Passage (2017), by Mohau Modisakeng, meditates on slavery’s dismemberment of African identity and its enduring erasure of personal histories. In each of the artwork’s three projections, we are confronted with a character – a woman with a hawk perched on her arm, a young man in a trilby hat and a woman wrapped in a Basotho blanket. The arched shape of the boat frames each passenger, with their heads pointed towards the prow of the boat; they are each traveling with a single possession. As the passengers lie motionless on their backs, looking up at the sky, they begin to perform a series of actions that move between gestures of struggle and resignation. A pool of water gradually forms beneath their bodies. The rising water gradually floods the well of the boat, eventually leaving the passengers submerged while the boat slowly sinks and eventually disappears.

In Passage, the ebb and flow of water, as both life-giving and deadly, symbolises the many who have arrived or departed from South Africa in trade, as cargo or as transient bodies belonging to no particular state. In South Africa, systems of indentured labour and slavery were instituted by the Cape Colony in 1652 to meet the growing demand for labour. Dutch settlers imported people from the Indian subcontinent, Indonesia, Madagascar, East Africa and Angola, putting them to work on plantations and at ports. South Africa became a jostling ground between the Dutch and British, its native people rendered as mere commodities moving through the establishment of an industrialised mining economy, as labourers and as soldiers in the Anglo-Boer and World Wars.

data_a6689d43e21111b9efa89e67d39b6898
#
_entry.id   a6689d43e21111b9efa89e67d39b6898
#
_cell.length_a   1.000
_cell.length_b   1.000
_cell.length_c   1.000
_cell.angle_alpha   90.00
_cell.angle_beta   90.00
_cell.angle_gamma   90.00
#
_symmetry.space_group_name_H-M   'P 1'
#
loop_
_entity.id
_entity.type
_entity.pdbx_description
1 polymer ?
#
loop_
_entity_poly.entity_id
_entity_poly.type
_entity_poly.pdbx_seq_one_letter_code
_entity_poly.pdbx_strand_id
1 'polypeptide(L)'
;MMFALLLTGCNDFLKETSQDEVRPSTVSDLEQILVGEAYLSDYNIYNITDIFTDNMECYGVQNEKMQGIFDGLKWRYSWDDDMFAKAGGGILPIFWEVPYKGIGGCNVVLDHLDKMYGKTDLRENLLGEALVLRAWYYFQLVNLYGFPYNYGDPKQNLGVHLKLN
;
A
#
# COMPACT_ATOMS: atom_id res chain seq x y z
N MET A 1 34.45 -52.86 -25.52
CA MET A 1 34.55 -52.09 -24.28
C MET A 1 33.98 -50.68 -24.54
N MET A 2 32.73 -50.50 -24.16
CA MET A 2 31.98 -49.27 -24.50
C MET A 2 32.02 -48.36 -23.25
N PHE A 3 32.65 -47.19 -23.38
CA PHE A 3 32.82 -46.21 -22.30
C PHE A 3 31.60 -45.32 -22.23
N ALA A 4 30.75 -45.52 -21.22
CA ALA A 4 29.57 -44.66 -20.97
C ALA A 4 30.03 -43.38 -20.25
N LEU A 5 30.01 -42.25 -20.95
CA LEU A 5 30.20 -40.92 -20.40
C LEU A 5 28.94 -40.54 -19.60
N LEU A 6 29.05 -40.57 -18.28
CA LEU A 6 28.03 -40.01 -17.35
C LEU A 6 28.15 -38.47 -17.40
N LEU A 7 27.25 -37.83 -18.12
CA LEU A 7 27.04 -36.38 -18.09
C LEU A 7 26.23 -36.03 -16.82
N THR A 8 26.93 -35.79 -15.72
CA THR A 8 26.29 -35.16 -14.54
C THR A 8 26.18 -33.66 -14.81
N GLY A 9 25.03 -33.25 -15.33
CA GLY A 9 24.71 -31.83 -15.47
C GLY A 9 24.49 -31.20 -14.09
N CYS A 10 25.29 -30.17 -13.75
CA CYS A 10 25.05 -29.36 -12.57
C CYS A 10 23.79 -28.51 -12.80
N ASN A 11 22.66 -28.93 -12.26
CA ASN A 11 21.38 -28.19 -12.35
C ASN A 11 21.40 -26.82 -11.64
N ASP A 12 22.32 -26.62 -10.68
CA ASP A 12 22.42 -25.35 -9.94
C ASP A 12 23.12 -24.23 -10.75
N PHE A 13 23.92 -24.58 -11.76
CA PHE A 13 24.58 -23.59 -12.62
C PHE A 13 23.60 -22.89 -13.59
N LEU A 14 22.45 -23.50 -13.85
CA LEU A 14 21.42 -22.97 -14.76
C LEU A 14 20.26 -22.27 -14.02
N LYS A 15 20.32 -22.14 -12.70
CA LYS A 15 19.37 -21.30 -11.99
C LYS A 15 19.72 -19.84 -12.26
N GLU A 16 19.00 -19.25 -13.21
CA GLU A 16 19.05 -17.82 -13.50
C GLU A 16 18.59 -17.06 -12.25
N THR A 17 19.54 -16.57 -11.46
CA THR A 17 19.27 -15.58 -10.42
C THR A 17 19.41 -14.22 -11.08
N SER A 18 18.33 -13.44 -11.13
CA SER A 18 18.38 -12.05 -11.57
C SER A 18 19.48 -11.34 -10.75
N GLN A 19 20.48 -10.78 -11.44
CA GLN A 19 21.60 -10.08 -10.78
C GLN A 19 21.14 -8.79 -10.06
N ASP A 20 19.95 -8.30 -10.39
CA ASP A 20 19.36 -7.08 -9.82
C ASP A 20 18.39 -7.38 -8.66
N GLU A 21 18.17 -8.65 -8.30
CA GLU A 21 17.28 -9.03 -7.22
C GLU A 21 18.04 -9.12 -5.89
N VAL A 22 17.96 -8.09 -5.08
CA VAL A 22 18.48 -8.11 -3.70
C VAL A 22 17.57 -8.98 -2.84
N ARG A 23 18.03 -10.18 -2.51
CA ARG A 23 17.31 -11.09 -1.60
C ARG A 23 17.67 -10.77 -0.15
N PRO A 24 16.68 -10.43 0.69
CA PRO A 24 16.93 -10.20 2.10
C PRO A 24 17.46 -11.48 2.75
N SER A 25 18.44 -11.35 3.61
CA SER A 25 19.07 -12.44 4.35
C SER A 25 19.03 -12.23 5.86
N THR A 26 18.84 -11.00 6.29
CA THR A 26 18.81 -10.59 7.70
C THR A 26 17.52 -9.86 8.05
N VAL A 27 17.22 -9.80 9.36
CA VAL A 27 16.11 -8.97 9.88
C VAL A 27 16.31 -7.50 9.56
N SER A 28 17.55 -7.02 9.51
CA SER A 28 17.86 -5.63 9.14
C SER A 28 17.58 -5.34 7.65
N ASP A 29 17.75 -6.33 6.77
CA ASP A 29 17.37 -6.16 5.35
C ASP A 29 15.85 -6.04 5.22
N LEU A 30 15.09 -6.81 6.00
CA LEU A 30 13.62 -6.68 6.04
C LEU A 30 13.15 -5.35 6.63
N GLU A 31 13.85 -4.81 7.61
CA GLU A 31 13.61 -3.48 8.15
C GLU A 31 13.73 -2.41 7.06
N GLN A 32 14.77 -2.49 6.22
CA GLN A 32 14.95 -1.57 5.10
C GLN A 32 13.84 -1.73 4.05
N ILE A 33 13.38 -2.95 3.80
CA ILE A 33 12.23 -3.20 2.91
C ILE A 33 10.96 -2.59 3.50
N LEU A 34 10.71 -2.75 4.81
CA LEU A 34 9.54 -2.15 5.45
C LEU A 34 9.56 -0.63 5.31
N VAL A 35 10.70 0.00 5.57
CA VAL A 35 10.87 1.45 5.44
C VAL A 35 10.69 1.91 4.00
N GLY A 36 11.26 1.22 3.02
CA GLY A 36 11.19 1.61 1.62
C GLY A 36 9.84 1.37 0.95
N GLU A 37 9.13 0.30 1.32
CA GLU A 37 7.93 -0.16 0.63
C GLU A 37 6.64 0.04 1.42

In Setswana the experience of life is referred to as a ‘passage’. The Setswana word for life, botshelo, means ‘to cross over’. As such, all human beings are referred to as bafeti (voyagers), a word that points to the fact that the experience of life is transient;  it has a beginning and an end, as with any voyage.

Passage (2017) was commissioned by the South African Department of Arts and Culture on the occasion of the 57th International Art Exhibition – La Biennale di Venezia.

Mohau Modisakeng (Soweto, 1986) Passage, 2017
Featuring Mohau Modisakeng, Aphiwe Mpahleni, Lesoko Seabe, Siphosethu Ndunge
3-Channel Installation Duration: 17 minutes, 34 seconds, loop
Original Score composed by Neo Muyanga, commissioned by Lady Linda Wong Davies and the KT Wong Foundation
Courtesy: Galerie Ron Mandos, Tyburn Gallery, Whatiftheworld Gallery

Presented by The South African Department of Arts and Culture

Project Lead –  Connect Channel

Producer – Ann Roberts

Curator – Lucy MacGarry

Assistant Curator – Musha Neluheni

Content Director – Beathur Mgoza Baker

Production Management – Parts & Labour

Installation – Exhibits On

Audio Visual – RGpro & Circuito Zero

Additional Support provided by the Friends of the South African Pavilion :

Goodman Gallery

Tyburn Gallery

Kaufman Repetto

Wendy Fisher

KT Wong Foundation

CN & Co


Scheryn Collection

Galerie Ron Mandos

Emile Stipp

Anna Schwartz Gallery

A4 Art Foundation

Strauss & Co